It usually takes at least three years before you get blooms on your lilacs.
Most people buy lilac bushes from garden supply stores or catalogs. (Yes,
they can be bought on the Internet and shipped.) Most of us buy common varieties
of Lilacs as small bushes that are already 2 to 3 feet tall. Two to three
years later, you will see your first bloom of lilacs.
Another popular way to grow new bushes, is to take small runner shoots
from an existing plant. Select shoots which are one to two feet tall. Look
for good root systems. Dig deeply to extract as much of the root as possible.
The main root will be attached to the mother plant. Use clippers to cut it
from the main bush. Plant the new lilac shoot in the sunny location you have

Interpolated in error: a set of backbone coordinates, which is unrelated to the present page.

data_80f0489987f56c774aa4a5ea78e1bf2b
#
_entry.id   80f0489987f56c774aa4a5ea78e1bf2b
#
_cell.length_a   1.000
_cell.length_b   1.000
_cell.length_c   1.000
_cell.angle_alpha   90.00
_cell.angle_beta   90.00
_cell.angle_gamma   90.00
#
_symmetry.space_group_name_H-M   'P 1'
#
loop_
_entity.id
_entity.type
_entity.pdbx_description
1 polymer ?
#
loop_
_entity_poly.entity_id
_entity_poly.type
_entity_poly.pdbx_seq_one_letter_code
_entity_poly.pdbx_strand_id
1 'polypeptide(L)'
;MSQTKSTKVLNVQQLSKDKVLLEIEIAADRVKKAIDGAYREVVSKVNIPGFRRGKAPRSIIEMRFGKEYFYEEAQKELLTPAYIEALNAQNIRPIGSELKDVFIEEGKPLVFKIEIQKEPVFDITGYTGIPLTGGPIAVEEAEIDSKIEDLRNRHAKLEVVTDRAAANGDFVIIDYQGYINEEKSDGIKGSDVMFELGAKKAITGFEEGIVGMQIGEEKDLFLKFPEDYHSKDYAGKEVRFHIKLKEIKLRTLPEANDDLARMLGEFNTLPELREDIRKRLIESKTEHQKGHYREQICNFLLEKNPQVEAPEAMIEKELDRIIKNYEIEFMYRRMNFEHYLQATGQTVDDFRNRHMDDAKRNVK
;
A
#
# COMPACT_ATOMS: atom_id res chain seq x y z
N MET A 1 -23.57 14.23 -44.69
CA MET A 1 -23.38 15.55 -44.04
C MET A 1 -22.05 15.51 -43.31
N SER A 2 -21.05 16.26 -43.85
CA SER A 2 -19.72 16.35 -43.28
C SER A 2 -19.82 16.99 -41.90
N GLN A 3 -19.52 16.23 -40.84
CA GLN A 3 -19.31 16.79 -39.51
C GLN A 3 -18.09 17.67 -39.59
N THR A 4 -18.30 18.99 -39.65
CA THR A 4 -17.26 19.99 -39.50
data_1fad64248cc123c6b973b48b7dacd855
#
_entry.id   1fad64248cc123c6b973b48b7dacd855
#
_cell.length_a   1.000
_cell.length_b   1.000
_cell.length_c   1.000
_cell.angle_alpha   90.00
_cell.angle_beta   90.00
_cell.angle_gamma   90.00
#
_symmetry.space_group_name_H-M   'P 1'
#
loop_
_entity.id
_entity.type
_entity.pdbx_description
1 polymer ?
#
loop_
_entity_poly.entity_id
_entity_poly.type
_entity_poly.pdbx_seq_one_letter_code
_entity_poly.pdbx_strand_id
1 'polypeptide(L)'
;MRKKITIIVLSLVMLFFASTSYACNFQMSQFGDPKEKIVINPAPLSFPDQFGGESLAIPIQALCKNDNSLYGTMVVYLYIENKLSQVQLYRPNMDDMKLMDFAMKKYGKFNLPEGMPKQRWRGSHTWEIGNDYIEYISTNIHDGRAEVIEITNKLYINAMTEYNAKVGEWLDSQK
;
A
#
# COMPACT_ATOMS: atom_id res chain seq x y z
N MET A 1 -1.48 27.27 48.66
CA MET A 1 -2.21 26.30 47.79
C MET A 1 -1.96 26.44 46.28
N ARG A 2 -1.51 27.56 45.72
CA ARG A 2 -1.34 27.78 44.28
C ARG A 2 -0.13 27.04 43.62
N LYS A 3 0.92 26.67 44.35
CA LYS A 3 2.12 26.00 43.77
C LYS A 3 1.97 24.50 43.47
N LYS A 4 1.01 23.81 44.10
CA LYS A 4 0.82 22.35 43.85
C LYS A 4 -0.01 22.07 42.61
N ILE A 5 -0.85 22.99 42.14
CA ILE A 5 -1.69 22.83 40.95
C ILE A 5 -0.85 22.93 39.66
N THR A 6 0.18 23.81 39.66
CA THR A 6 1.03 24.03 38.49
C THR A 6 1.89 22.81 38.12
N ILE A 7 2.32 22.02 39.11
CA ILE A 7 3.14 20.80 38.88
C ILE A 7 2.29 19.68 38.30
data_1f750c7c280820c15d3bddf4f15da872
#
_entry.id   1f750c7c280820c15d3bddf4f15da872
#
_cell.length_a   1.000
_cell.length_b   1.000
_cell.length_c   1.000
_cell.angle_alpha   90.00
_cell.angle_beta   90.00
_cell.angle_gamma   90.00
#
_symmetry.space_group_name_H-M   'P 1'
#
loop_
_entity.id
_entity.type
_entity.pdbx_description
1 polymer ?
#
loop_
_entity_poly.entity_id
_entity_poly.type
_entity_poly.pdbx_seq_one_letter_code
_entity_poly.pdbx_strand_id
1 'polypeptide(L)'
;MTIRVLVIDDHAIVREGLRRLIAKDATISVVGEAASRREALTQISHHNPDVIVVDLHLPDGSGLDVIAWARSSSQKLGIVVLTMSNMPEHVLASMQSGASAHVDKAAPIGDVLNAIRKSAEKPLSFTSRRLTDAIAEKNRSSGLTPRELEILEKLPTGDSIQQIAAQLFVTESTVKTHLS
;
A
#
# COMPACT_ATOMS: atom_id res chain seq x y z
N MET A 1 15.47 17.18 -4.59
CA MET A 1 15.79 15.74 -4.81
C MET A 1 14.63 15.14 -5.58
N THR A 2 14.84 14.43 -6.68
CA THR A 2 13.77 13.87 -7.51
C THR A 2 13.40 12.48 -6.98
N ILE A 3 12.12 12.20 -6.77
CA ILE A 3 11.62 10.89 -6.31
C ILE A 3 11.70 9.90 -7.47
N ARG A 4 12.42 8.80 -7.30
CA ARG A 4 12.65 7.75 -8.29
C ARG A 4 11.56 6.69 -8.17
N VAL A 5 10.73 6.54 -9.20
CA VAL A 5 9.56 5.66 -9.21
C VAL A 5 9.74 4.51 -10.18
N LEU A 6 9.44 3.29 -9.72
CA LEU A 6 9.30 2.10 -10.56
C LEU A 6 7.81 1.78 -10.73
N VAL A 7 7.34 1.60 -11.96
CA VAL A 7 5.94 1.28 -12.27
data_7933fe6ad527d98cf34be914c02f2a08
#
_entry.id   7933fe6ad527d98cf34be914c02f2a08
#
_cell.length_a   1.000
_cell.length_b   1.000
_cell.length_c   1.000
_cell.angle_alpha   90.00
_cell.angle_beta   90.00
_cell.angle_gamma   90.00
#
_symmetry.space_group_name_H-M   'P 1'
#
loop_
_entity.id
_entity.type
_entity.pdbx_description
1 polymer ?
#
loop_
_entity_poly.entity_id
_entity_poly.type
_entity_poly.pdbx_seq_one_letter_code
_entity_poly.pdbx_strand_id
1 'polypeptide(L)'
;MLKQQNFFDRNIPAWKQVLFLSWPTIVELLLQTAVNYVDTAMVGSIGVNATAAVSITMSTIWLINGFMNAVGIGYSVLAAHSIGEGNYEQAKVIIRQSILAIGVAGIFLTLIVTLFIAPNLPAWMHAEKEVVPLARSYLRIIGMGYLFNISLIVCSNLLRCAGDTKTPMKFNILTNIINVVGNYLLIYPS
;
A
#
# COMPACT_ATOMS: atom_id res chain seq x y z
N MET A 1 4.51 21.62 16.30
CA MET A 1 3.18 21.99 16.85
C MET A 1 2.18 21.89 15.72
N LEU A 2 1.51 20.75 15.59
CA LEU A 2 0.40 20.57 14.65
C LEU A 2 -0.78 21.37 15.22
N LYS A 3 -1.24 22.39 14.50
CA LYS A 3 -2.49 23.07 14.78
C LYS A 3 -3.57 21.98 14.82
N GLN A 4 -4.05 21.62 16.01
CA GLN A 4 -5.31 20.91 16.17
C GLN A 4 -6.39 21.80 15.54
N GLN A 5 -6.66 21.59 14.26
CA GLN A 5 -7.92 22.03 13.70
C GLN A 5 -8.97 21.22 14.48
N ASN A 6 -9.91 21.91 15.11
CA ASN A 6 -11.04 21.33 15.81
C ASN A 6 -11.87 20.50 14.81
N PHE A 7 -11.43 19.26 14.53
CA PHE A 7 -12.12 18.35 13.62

selected. Add plenty of compost to the soil before planting. Plant three
to five shoots in each area. Water thoroughly. Like all transplants, the
survival rate is higher, if transplanted in cooler, spring weather. Keep
the soil around your transplant moist, but not water-logged. Lilac plants
do not like wet soil.
You can also grow Lilacs from seed, although homeowners rarely start the
from seed. At the end of the season, you can harvest the seed from the dead
flowers after they have dried, before they fall out of the seed pods onto
the ground. Growing from seed takes time and patience. Most gardeners don't
want to wait four to five years to see the first lilac blossoms.
Nowadays, growing Lilacs from seed is a task left to horticulturalists and
garden supply stores. If you are really into creating a unique variety, you
can pollinate blooms by hand, protect them from cross-pollination, and carefully
harvest the seed. After generations of plants and many, many years, you could
create a new variety to add to over 1,000 that already exist.
How to Transplant Lilac Bushes
Transplanting Bushes, Shrubs and
Lilac Bushes select from popular Lilac varieties